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Spieth, McIlroy invite you in to the new era

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We’ve all got front row seats now to the majors.

In fact, we’re all invited a little closer to all the game’s big events.

That’s what it feels like with Jordan Spieth and Rory McIlroy separating themselves at the top of the game, with Spieth and McIlroy combining to win the last four majors, with McIlroy and Spieth reigning as Nos. 1-2 in the Official World Golf Ranking.

This new era unfolding in the game isn’t just younger. It’s different in another way, too.

Spieth, 21, and McIlroy, 26, are making it feel more accessible, more intimate even, more open to all of us.

Each in his own way has reached out a hand, invited us to share their journeys in meaningful ways. They’ve welcomed us to closer glimpses of how and why they do things. They both do this in news conferences. They’re already two of the best interviews in the game, insightful and even precociously wise. They do it hanging around for scrums after news conferences end, giving us extra time to explore topics, to pick their brains about the way they’re thinking.

There’s a gravitating charm in these two, undeniable but also distinct.

There’s the Texan’s charm in Spieth.

“I thought I was looking at Wyatt Earp,” Ben Crenshaw said of the look he saw in Spieth’s eye in a practice round at the Masters this year. “He looks like he wants to gun you down.”

That’s only half the amalgam. There’s also the chivalry ingrained in Spieth, and we mean that in the way C.S. Lewis defined chivalry, in an ability to be tough to the nth degree and gentle to the nth degree. We see that in Spieth’s relationship with his little sister, the way he adores Ellie, a special needs child born with a neurological disorder.

And there are the charms of the Northern Irishman, gifted with the eloquence the Irish are so famous for. When he’s opening up on a topic, McIlroy has the ability to make you feel like you’ve both got a pint of Guinness in front of you, bellied up to the bar at a local pub. He has that disarming, earnest and engaging nature.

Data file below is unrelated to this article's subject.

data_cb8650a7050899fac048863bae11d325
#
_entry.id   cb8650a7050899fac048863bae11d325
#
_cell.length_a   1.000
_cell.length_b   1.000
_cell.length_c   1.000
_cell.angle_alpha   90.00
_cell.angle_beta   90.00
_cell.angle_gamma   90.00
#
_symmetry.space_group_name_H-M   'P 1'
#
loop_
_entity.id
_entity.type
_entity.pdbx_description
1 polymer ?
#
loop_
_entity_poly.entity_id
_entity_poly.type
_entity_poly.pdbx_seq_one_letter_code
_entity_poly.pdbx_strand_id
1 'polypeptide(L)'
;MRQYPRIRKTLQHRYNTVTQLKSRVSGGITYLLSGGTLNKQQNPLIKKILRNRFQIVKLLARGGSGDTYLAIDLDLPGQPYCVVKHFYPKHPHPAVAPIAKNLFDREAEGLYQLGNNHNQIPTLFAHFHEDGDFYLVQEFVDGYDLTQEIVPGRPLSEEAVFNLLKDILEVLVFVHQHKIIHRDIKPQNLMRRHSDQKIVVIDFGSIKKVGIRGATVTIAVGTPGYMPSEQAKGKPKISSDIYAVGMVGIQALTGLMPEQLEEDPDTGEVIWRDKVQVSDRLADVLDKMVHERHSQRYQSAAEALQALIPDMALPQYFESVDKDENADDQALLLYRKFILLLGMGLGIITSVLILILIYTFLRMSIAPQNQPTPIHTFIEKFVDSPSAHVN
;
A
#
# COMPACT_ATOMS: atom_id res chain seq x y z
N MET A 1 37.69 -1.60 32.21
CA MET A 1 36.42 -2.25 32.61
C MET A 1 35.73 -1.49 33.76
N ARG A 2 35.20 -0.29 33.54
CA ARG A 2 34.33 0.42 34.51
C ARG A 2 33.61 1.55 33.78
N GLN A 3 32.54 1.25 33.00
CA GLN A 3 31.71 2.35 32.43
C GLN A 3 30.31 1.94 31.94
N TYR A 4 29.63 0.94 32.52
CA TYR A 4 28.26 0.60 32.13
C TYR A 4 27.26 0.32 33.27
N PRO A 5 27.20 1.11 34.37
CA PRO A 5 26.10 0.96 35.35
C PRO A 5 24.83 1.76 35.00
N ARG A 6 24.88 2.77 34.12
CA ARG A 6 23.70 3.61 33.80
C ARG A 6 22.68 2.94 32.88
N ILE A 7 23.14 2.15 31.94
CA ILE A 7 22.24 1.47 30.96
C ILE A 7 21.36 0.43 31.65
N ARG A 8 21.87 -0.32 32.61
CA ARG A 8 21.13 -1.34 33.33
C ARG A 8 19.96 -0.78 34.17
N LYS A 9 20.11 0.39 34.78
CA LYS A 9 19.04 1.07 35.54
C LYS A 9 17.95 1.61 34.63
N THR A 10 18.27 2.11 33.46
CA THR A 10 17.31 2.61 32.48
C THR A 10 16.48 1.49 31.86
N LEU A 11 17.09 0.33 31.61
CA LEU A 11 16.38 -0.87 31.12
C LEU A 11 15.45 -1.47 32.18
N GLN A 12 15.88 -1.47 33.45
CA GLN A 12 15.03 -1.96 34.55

Spieth and McIlroy will practically write stories for you in their interviews, revealing opinions, beliefs or insights that change the nature of what you planned to write.

Spieth engages us beyond interviews. It feels as if he’s talking to us when he’s playing, when he’s chastising his golf ball, or bouncing ideas off his caddie, or muttering to himself. The way he corrals and wrestles disappointment over mistakes, it’s more than fun to watch. It’s fun to listen to. He commands a stage in his own engaging way.

When McIlroy is striping it, he walks in a way you want to emulate, with a confident gait and bob of the head, like a fighter pilot on his way to his jet.

Of course, there’s no escaping the shadow the game is emerging from, the once overwhelming but now fading presence of Tiger Woods, whose reign was so towering, so majestic and yet often so cold and forbidding. This isn’t meant as a criticism of Woods. Nobody’s stage presence in the history of the game compares to his. His march through the game’s history books was electric, crackling with unforgettably brilliant moments. His footsteps landed so hard they echoed through time, his fist pumps summoned thunder, his glare and smile mesmerized, but he always made sure he was more than an arm’s length from us. In fact, he often stiff armed us. He was more like Ben Hogan than Arnold Palmer, with an intimidating aura he seemed to like to cultivate. That was Tiger’s style, and it worked for him, though we’re seeing a gentler side of him now.

But that brings us back to Spieth and McIlroy, who are almost Palmer-esque in the way they engage us, in the way they let us in.

Tiger was like the Beatles were, a storm of brilliance, with a breathless, chaotic swarm of energy always chasing after him. Spieth and McIlroy are showing more the brilliance you see in singer songwriters, performers motioning for us to pull our chairs a bit closer to enjoy their music.

Spieth and McIlroy aren’t perfect. Who is? They’ll reveal human frailties. They’ll make mistakes along the way, but there’s something refreshing in the charms they’re bringing to the majors, to the top of the world rankings. Here’s hoping we all continue to enjoy having front row seats.